You took the quiz, and, boy, does it prove you’ve got excellent self-control. And it’s paid off — you’re reminded of this every time you look at your bank account balance. But it’s possible you are missing opportunities because you’re singularly focused on saving your dollars and not allowing the money to work harder for you.
You’ve had a hard look at your savings, and ensured you’re not over-saving for retirement. You’ve moved some cash into tax-advantaged accounts. Most importantly, you’ve dipped your toes into investing. Now, it’s time to accelerate your path to millionaire status.
Look at the numbers.
Did you know that historically your money doubles in the market every eight to 10 years? That may not sound like a good deal, but stick with us for a second. Trying to save a million dollars without the help of the stock market seriously increases how much work you have to do on your own. If you wanted to save $1,000,000 by the time you retired, assuming retirement is 35 years away, you’d need to save $2,380 each month. But if you wanted to invest your way to a million dollars, you’d only need to save $491 a month. Einstein called compounding the eighth wonder of the world, and we couldn’t agree more.
Cash definitely isn’t king.
Sure, the stock market can be a little scary (most of us remember how bad things got in 2008), but it’s important to remember this is a long game — we’re talking 35 years! And if you don’t invest, and just keep your cash under the mattress (or, you know, in a savings account), in the long run, you’ll be losing money.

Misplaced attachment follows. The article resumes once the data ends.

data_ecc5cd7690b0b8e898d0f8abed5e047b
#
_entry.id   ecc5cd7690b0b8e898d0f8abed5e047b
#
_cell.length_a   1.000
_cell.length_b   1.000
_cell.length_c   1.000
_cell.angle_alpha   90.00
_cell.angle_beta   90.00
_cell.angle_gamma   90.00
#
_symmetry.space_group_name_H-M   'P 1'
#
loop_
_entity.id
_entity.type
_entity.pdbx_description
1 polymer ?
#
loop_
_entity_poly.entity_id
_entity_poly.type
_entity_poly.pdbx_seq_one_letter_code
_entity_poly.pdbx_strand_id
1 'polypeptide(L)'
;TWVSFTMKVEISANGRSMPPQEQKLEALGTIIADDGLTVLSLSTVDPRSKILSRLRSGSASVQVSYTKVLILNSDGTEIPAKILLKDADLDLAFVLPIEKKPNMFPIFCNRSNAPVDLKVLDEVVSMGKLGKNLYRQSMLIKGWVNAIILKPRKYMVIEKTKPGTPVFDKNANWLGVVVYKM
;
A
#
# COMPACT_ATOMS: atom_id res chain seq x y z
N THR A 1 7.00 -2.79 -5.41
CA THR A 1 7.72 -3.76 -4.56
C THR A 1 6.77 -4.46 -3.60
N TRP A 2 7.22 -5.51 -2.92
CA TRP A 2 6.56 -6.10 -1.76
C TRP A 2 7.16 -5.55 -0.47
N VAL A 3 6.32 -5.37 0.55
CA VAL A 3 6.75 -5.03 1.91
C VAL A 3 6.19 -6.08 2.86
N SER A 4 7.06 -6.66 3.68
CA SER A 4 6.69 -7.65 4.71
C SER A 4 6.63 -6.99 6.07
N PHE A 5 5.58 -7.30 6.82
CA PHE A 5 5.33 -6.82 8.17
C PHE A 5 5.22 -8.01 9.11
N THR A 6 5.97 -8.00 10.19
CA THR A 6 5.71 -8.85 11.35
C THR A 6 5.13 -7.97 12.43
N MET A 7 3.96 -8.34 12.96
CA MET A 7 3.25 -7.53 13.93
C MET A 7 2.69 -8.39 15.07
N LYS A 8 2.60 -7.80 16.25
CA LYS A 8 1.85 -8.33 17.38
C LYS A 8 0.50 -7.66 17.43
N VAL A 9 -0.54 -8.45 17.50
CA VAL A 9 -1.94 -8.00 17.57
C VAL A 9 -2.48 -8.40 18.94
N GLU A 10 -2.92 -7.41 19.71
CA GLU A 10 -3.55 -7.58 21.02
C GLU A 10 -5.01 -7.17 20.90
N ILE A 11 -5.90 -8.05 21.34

Let’s say you’ve got $6,000 you want to put into the stock market. The plan is to save an additional $3,000 a year for the next 30 years. If you don’t invest, after 30 years you would have saved close to $99,000, but inflation (at a 3% rate) would have eaten almost $40,000 of the value leaving you with just $60,000.
If you invest, you’ll have $360,000, assuming a 7% annualized rate of return. That’s 493% more than if you kept just cash!
Obviously, make sure your investments are diversified.
If you’re not sure what exactly diversified means, we’ve got you covered. The classic explanation is not to put all your eggs (or dollars, in this case) into one basket. Buying a single stock is the opposite of diversifying, because you’re putting all of your money into one company. Don’t do that. Instead, look at Exchange Traded Funds, which are investments that track baskets of stocks classified by industry, geography, size, or some other metric. They are usually low-cost and give you instant diversification, even with a small investment. You can read more investing advice here. The more complicated your finances get, the more likely you are to need a helping hand every now and then. Your local CPA can help provide guidance on how to best manage your money to make sure it’s working for you and your goals.